Taking Full Advantage of the Lack of State Income Tax in Florida
Thursday, March 17, 2011 at 09:29AM
As I'm sure you've read on this site before: Florida has no state income tax. The State Constitution prohibits it. That's a big reason many snowbirds relocate to Florida.
However, becoming a Florida resident may not completely relieve you from payment of state income tax. The state you left may not be as accommodating to your desire to live a tax-free life. It may still subject you to income tax there if you continue to have certain connections to that state.
For example, New York is a poor loser when it comes to your taxes. If you move to Florida and become a resident but still earn income generated from property situated in New York or from a business located in New York, you will still be subject to New York state income tax as a non-resident for that income.
If you remember from The Official Snowbird's Guide To Becoming A Florida Resident, Florida residency from Florida's point of view is determined by your intention. If you come to Florida with the intention of making it your primary residence, then you are a Florida resident and entitled to the benefits that go along with it. Of course you must provide clear evidence of that intention, such as obtaining a Florida driver's license, registering to vote in Florida, etc.
However, the state you departed may not look at it that way. It usually has different criteria to determine whether or not you are no longer subject to its taxes. This is often confusing to new Florida residents. Even though you are considered a Florida resident by the State of Florida and entitled to the homestead exemption and other benefits, your prior state may also consider you a resident for the purpose of taxation. New York will consider you a "statutory resident" for income tax purposes if you spend more than 183 days in New York and have a residence (even secondary residence) there.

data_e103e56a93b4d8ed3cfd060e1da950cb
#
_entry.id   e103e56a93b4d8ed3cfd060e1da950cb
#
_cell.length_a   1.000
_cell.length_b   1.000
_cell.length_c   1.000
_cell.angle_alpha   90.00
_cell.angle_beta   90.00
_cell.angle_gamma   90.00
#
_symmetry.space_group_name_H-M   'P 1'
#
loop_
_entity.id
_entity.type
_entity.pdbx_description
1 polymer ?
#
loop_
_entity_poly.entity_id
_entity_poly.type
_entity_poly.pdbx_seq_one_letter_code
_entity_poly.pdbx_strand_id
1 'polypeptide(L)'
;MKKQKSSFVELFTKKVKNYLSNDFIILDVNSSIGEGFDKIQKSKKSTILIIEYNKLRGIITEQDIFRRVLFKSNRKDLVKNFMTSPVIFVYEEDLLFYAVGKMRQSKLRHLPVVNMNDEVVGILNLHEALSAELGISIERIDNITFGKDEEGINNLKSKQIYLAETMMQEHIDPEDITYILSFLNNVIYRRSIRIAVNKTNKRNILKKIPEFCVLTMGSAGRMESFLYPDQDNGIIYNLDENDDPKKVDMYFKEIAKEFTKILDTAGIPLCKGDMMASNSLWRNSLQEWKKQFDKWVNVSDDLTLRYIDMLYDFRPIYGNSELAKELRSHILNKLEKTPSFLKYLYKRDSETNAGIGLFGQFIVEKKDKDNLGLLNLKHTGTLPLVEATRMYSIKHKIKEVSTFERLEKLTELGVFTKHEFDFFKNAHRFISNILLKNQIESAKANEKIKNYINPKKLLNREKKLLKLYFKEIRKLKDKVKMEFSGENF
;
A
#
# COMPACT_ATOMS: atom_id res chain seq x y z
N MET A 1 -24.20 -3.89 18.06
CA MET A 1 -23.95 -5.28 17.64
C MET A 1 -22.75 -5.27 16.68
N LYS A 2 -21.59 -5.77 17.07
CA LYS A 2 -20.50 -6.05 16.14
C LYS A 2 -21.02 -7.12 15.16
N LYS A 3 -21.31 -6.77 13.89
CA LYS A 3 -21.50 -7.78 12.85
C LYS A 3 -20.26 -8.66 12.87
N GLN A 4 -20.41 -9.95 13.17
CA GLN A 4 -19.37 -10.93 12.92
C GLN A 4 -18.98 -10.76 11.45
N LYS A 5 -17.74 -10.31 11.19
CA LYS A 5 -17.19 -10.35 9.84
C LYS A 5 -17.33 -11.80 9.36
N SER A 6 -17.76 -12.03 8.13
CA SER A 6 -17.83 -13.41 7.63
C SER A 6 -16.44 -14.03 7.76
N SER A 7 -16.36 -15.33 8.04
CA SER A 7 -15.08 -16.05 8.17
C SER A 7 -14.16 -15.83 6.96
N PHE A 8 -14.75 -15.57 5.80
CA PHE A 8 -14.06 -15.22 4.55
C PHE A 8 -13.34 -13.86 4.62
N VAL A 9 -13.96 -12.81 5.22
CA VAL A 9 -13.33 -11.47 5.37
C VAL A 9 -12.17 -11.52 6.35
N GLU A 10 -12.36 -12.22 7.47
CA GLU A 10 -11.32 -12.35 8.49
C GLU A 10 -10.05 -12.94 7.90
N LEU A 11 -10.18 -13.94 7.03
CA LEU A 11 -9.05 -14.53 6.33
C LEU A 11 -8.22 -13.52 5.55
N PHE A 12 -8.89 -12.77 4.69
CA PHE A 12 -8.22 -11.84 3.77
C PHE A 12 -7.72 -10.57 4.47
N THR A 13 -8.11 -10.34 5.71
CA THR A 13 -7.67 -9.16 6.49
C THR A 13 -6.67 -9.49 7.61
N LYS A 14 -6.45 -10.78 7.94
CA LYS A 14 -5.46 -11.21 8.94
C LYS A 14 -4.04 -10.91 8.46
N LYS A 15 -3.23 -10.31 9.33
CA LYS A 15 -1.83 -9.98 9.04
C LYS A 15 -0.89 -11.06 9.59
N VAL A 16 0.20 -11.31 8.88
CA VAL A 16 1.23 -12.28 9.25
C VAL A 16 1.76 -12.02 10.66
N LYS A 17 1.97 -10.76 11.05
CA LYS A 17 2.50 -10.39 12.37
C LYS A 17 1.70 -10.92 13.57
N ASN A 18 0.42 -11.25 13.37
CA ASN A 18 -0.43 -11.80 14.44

A few of the tax-happy states of the Northeast have created the North Eastern States Tax Officials Association Cooperative Agreement on Determination of Domicile. The name of the agreement alone makes you want to get out and move to Florida. Under this agreement, the participating states will apply the same criteria to determine what your domicile is for tax purposes. The factors they use are:
- How you use your Northeastern home as compared to your Florida home. Which one appears to be your primary residence?
- Are you involved in a business (employment, participation in management, compensation, and ownership) in the Northeastern state?
- In which state do you spend most of your time?
- Where do you keep your valuables - items that you hold "near and dear" to your heart?
- Family connections.
If the state auditor cannot determine your residency for tax purposes from the criteria above, he or she will look to other factors such as: What address do your bank statements and bills get sent to? Where are your vehicles and boats registered? Where do you have safe deposit boxes? Where are you registered to vote? What does your will or other legal documents say is your residence? Some states will even analyze your phone services to see which looks more like your primary residence.
OK former New York residents, what have we learned? If you want to escape state income tax in New York, 1) Don't spend more than 183 days in New York in a calendar year, 2) move all of your assets and connections to Florida, if possible, and 3) sever all ties to businesses and property in New York that will generate New York income.